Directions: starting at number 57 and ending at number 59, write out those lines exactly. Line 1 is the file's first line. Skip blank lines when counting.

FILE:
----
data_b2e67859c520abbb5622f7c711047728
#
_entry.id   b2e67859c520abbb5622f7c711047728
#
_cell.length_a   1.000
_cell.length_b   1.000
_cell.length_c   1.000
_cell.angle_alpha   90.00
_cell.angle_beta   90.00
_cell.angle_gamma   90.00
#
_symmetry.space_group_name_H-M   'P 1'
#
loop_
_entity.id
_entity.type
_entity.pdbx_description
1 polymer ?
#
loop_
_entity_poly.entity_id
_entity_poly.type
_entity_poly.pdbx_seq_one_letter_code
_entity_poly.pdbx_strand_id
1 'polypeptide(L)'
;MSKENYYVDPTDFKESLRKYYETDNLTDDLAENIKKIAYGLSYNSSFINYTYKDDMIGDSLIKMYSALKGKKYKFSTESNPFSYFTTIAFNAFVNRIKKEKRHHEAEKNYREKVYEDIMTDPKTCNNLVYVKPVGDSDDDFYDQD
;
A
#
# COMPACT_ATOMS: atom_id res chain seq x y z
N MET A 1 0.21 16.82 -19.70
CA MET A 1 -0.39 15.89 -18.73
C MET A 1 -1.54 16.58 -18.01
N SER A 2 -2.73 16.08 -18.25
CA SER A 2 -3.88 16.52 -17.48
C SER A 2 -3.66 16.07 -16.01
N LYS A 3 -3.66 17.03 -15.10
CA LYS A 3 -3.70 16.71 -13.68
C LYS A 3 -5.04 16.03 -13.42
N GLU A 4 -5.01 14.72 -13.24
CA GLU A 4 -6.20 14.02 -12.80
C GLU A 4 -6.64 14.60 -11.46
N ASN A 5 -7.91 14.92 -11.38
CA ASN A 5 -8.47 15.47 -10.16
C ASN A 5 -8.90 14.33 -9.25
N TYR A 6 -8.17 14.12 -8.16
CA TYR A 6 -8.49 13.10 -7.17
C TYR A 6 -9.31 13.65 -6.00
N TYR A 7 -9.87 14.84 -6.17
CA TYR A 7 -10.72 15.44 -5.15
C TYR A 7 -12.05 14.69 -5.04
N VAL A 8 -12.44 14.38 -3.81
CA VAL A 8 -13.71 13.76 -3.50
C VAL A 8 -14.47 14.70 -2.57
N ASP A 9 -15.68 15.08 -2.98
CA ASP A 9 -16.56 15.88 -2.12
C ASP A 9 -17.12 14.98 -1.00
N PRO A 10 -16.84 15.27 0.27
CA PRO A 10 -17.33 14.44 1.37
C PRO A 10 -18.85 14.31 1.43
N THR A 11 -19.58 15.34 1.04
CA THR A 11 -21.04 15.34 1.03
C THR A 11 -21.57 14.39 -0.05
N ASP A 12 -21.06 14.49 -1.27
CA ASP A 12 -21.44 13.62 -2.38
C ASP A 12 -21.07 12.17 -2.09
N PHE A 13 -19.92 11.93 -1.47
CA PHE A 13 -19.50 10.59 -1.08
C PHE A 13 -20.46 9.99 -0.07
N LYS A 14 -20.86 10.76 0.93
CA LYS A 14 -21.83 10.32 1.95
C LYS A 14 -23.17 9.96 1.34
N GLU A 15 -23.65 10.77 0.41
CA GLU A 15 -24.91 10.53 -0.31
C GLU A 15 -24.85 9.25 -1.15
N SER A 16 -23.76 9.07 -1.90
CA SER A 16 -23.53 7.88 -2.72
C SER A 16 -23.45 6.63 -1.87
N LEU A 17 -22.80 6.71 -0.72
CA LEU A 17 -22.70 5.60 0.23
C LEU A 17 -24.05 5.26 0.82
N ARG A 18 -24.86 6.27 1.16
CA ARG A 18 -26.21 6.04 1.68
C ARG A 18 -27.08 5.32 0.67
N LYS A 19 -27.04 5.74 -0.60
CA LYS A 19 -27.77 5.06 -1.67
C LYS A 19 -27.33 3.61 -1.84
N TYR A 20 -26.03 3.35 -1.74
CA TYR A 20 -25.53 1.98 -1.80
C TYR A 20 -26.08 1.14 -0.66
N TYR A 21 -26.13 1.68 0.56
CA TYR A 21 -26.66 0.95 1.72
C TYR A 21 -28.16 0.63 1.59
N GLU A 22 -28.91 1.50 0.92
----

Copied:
C ASP A 9 -17.12 14.98 -1.00
N PRO A 10 -16.84 15.27 0.27
CA PRO A 10 -17.33 14.44 1.37